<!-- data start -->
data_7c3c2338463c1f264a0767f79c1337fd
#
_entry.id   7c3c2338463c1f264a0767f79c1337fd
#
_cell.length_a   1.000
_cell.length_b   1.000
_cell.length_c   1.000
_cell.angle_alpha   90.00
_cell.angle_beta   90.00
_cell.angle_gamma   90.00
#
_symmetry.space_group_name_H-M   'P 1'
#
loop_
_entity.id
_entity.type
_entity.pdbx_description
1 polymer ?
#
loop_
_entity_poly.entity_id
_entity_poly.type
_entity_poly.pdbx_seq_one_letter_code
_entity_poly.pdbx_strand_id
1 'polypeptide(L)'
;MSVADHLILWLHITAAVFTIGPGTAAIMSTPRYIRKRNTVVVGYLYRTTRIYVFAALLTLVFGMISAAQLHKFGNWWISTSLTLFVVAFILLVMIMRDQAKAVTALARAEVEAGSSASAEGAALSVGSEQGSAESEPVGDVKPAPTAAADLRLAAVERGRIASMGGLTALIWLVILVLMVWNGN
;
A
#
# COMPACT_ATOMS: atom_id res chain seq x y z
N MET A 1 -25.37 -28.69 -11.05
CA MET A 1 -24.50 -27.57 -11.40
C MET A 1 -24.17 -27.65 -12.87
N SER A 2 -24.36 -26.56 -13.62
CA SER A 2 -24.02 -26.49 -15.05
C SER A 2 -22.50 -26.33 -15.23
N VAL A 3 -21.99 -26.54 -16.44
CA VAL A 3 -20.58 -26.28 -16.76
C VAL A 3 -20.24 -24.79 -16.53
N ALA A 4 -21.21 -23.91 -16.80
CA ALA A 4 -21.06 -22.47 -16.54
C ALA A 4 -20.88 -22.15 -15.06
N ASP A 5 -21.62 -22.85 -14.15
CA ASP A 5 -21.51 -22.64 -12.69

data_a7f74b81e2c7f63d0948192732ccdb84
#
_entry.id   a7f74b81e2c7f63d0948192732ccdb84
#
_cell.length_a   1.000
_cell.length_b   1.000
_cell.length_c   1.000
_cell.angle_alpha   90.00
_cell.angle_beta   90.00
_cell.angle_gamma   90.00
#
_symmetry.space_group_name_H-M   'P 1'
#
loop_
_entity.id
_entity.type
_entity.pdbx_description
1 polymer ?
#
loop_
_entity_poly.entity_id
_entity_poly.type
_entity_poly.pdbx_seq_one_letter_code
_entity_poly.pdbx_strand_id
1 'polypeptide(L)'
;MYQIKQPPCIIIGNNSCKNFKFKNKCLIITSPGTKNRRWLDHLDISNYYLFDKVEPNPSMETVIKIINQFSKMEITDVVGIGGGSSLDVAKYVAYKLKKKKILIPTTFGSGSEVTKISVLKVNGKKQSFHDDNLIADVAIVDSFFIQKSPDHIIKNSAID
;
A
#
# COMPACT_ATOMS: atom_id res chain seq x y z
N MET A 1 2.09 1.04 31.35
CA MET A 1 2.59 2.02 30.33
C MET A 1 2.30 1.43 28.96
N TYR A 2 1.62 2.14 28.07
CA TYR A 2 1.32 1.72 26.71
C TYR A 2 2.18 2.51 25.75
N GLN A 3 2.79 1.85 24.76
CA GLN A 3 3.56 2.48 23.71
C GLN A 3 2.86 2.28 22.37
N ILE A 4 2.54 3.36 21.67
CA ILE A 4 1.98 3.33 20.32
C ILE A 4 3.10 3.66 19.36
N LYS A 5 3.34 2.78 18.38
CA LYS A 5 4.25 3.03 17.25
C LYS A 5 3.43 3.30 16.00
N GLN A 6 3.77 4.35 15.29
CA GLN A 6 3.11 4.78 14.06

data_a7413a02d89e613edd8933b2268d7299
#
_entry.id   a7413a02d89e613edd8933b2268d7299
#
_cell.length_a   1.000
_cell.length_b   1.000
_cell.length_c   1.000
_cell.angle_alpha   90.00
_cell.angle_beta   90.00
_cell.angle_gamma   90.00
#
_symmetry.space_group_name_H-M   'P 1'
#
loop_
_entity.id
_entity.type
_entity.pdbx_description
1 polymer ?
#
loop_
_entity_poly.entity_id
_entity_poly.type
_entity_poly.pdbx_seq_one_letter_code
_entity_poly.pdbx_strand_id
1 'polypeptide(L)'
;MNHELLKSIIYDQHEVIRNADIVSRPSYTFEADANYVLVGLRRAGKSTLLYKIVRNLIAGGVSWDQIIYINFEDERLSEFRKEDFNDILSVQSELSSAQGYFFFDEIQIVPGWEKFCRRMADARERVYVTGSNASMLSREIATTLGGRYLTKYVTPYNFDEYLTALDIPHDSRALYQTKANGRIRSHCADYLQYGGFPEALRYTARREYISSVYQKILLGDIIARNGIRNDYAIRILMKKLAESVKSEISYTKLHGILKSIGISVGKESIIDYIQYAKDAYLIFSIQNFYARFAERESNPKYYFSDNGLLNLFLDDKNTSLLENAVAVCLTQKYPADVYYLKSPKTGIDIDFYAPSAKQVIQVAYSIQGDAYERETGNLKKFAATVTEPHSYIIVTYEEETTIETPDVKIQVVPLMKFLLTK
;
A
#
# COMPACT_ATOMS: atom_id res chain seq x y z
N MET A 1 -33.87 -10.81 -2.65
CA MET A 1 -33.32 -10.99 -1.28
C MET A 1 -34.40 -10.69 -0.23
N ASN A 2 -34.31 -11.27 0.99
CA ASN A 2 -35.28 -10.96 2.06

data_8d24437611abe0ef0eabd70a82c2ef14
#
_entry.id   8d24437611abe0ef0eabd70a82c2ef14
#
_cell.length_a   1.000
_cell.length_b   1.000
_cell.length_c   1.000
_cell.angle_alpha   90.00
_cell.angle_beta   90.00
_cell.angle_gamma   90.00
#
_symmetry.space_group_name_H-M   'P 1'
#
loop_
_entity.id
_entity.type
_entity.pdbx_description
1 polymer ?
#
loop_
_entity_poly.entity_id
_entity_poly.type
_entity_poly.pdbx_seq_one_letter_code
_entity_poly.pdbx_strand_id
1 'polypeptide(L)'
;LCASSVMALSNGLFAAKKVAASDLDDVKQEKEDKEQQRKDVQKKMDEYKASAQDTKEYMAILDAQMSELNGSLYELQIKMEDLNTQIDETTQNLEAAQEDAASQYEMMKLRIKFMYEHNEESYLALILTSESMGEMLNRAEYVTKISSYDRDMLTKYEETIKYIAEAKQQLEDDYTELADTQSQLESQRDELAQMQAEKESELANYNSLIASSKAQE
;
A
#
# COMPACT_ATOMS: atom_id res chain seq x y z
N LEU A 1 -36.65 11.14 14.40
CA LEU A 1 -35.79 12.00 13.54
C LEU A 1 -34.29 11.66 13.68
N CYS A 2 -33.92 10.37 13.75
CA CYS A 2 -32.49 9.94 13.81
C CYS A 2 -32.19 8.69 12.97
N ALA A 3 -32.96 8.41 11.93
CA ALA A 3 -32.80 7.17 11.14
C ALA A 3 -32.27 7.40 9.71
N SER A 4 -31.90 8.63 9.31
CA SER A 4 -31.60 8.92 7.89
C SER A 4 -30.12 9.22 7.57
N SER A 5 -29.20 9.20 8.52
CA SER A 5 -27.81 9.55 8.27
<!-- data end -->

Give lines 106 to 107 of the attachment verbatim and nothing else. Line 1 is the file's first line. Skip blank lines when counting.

_entity.id
_entity.type